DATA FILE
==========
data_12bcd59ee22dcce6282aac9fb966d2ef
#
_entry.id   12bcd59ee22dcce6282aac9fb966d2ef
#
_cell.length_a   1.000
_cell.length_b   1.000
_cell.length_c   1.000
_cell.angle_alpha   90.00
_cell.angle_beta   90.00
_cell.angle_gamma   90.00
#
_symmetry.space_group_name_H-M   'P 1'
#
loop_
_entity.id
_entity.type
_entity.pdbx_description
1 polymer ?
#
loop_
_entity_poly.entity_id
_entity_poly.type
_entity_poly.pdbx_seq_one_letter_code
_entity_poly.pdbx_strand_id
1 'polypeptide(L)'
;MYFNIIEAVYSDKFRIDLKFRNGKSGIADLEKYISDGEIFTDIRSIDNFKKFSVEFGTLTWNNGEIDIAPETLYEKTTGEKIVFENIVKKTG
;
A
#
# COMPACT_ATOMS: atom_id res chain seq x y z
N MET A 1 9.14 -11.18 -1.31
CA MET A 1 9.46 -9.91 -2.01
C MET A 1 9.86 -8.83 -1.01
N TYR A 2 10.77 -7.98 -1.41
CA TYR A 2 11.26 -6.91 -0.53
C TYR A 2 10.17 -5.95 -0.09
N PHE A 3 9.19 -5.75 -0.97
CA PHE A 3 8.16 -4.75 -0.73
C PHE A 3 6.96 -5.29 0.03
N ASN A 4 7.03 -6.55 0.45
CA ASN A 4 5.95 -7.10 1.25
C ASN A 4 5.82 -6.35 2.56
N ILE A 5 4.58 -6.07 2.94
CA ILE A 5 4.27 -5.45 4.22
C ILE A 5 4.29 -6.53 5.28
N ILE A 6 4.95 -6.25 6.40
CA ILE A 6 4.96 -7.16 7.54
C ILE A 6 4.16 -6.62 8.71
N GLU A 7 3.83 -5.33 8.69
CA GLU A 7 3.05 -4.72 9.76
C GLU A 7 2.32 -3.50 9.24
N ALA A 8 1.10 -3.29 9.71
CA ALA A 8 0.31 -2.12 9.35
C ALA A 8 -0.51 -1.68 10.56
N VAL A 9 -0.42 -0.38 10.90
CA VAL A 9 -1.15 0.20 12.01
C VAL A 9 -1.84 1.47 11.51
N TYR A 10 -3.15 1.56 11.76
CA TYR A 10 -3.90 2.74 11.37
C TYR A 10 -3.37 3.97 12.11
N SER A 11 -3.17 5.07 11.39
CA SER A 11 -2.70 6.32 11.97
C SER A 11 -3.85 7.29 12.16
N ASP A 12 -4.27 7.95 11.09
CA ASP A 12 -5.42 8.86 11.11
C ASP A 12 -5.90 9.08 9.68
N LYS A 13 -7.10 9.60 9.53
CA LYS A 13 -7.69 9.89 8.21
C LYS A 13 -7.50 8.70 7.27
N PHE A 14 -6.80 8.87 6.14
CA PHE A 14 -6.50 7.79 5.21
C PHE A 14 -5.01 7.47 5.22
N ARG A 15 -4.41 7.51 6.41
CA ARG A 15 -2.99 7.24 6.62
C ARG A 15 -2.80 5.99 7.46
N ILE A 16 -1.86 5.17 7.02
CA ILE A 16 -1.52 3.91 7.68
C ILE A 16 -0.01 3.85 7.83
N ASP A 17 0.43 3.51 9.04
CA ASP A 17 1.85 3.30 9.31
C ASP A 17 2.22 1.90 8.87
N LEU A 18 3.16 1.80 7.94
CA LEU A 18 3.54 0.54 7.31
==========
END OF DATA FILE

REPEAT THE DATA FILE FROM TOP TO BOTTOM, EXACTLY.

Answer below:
data_12bcd59ee22dcce6282aac9fb966d2ef
#
_entry.id   12bcd59ee22dcce6282aac9fb966d2ef
#
_cell.length_a   1.000
_cell.length_b   1.000
_cell.length_c   1.000
_cell.angle_alpha   90.00
_cell.angle_beta   90.00
_cell.angle_gamma   90.00
#
_symmetry.space_group_name_H-M   'P 1'
#
loop_
_entity.id
_entity.type
_entity.pdbx_description
1 polymer ?
#
loop_
_entity_poly.entity_id
_entity_poly.type
_entity_poly.pdbx_seq_one_letter_code
_entity_poly.pdbx_strand_id
1 'polypeptide(L)'
;MYFNIIEAVYSDKFRIDLKFRNGKSGIADLEKYISDGEIFTDIRSIDNFKKFSVEFGTLTWNNGEIDIAPETLYEKTTGEKIVFENIVKKTG
;
A
#
# COMPACT_ATOMS: atom_id res chain seq x y z
N MET A 1 9.14 -11.18 -1.31
CA MET A 1 9.46 -9.91 -2.01
C MET A 1 9.86 -8.83 -1.01
N TYR A 2 10.77 -7.98 -1.41
CA TYR A 2 11.26 -6.91 -0.53
C TYR A 2 10.17 -5.95 -0.09
N PHE A 3 9.19 -5.75 -0.97
CA PHE A 3 8.16 -4.75 -0.73
C PHE A 3 6.96 -5.29 0.03
N ASN A 4 7.03 -6.55 0.45
CA ASN A 4 5.95 -7.10 1.25
C ASN A 4 5.82 -6.35 2.56
N ILE A 5 4.58 -6.07 2.94
CA ILE A 5 4.27 -5.45 4.22
C ILE A 5 4.29 -6.53 5.28
N ILE A 6 4.95 -6.25 6.40
CA ILE A 6 4.96 -7.16 7.54
C ILE A 6 4.16 -6.62 8.71
N GLU A 7 3.83 -5.33 8.69
CA GLU A 7 3.05 -4.72 9.76
C GLU A 7 2.32 -3.50 9.24
N ALA A 8 1.10 -3.29 9.71
CA ALA A 8 0.31 -2.12 9.35
C ALA A 8 -0.51 -1.68 10.56
N VAL A 9 -0.42 -0.38 10.90
CA VAL A 9 -1.15 0.20 12.01
C VAL A 9 -1.84 1.47 11.51
N TYR A 10 -3.15 1.56 11.76
CA TYR A 10 -3.90 2.74 11.37
C TYR A 10 -3.37 3.97 12.11
N SER A 11 -3.17 5.07 11.39
CA SER A 11 -2.70 6.32 11.97
C SER A 11 -3.85 7.29 12.16
N ASP A 12 -4.27 7.95 11.09
CA ASP A 12 -5.42 8.86 11.11
C ASP A 12 -5.90 9.08 9.68
N LYS A 13 -7.10 9.60 9.53
CA LYS A 13 -7.69 9.89 8.21
C LYS A 13 -7.50 8.70 7.27
N PHE A 14 -6.80 8.87 6.14
CA PHE A 14 -6.50 7.79 5.21
C PHE A 14 -5.01 7.47 5.22
N ARG A 15 -4.41 7.51 6.41
CA ARG A 15 -2.99 7.24 6.62
C ARG A 15 -2.80 5.99 7.46
N ILE A 16 -1.86 5.17 7.02
CA ILE A 16 -1.52 3.91 7.68
C ILE A 16 -0.01 3.85 7.83
N ASP A 17 0.43 3.51 9.04
CA ASP A 17 1.85 3.30 9.31
C ASP A 17 2.22 1.90 8.87
N LEU A 18 3.16 1.80 7.94
CA LEU A 18 3.54 0.54 7.31